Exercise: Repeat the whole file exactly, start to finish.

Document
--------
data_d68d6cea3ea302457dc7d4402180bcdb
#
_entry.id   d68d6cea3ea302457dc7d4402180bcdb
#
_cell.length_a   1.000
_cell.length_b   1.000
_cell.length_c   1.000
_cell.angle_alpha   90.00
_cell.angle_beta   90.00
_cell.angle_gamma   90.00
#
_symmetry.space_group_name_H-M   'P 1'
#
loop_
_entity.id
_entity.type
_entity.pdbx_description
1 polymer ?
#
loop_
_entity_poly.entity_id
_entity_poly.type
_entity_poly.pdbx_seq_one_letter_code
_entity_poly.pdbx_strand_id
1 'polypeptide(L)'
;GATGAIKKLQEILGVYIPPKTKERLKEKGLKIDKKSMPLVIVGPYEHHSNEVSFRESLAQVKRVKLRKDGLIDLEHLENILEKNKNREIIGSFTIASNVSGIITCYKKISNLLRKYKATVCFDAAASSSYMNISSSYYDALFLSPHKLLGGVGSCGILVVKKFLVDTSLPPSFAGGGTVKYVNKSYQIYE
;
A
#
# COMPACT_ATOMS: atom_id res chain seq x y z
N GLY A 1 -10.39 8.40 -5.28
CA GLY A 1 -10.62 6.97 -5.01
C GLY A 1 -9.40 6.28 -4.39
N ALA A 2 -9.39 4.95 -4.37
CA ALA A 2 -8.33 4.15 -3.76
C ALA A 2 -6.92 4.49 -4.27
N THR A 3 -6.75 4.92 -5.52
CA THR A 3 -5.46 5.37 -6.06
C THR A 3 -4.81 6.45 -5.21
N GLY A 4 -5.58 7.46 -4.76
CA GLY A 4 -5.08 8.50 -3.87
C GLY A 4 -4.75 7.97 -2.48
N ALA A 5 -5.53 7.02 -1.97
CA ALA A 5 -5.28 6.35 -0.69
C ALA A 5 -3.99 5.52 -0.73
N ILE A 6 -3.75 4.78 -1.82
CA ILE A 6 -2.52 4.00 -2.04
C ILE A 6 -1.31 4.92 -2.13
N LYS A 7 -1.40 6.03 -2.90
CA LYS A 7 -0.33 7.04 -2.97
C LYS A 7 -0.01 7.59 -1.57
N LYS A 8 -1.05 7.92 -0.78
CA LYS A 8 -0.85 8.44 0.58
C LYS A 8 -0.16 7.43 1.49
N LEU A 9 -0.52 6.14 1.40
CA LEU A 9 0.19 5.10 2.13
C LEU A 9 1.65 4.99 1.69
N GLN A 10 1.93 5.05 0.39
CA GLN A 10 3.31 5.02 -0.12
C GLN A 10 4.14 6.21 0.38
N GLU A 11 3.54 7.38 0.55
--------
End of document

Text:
data_d68d6cea3ea302457dc7d4402180bcdb
#
_entry.id   d68d6cea3ea302457dc7d4402180bcdb
#
_cell.length_a   1.000
_cell.length_b   1.000
_cell.length_c   1.000
_cell.angle_alpha   90.00
_cell.angle_beta   90.00
_cell.angle_gamma   90.00
#
_symmetry.space_group_name_H-M   'P 1'
#
loop_
_entity.id
_entity.type
_entity.pdbx_description
1 polymer ?
#
loop_
_entity_poly.entity_id
_entity_poly.type
_entity_poly.pdbx_seq_one_letter_code
_entity_poly.pdbx_strand_id
1 'polypeptide(L)'
;GATGAIKKLQEILGVYIPPKTKERLKEKGLKIDKKSMPLVIVGPYEHHSNEVSFRESLAQVKRVKLRKDGLIDLEHLENILEKNKNREIIGSFTIASNVSGIITCYKKISNLLRKYKATVCFDAAASSSYMNISSSYYDALFLSPHKLLGGVGSCGILVVKKFLVDTSLPPSFAGGGTVKYVNKSYQIYE
;
A
#
# COMPACT_ATOMS: atom_id res chain seq x y z
N GLY A 1 -10.39 8.40 -5.28
CA GLY A 1 -10.62 6.97 -5.01
C GLY A 1 -9.40 6.28 -4.39
N ALA A 2 -9.39 4.95 -4.37
CA ALA A 2 -8.33 4.15 -3.76
C ALA A 2 -6.92 4.49 -4.27
N THR A 3 -6.75 4.92 -5.52
CA THR A 3 -5.46 5.37 -6.06
C THR A 3 -4.81 6.45 -5.21
N GLY A 4 -5.58 7.46 -4.76
CA GLY A 4 -5.08 8.50 -3.87
C GLY A 4 -4.75 7.97 -2.48
N ALA A 5 -5.53 7.02 -1.97
CA ALA A 5 -5.28 6.35 -0.69
C ALA A 5 -3.99 5.52 -0.73
N ILE A 6 -3.75 4.78 -1.82
CA ILE A 6 -2.52 4.00 -2.04
C ILE A 6 -1.31 4.92 -2.13
N LYS A 7 -1.40 6.03 -2.90
CA LYS A 7 -0.33 7.04 -2.97
C LYS A 7 -0.01 7.59 -1.57
N LYS A 8 -1.05 7.92 -0.78
CA LYS A 8 -0.85 8.44 0.58
C LYS A 8 -0.16 7.43 1.49
N LEU A 9 -0.52 6.14 1.40
CA LEU A 9 0.19 5.10 2.13
C LEU A 9 1.65 4.99 1.69
N GLN A 10 1.93 5.05 0.39
CA GLN A 10 3.31 5.02 -0.12
C GLN A 10 4.14 6.21 0.38
N GLU A 11 3.54 7.38 0.55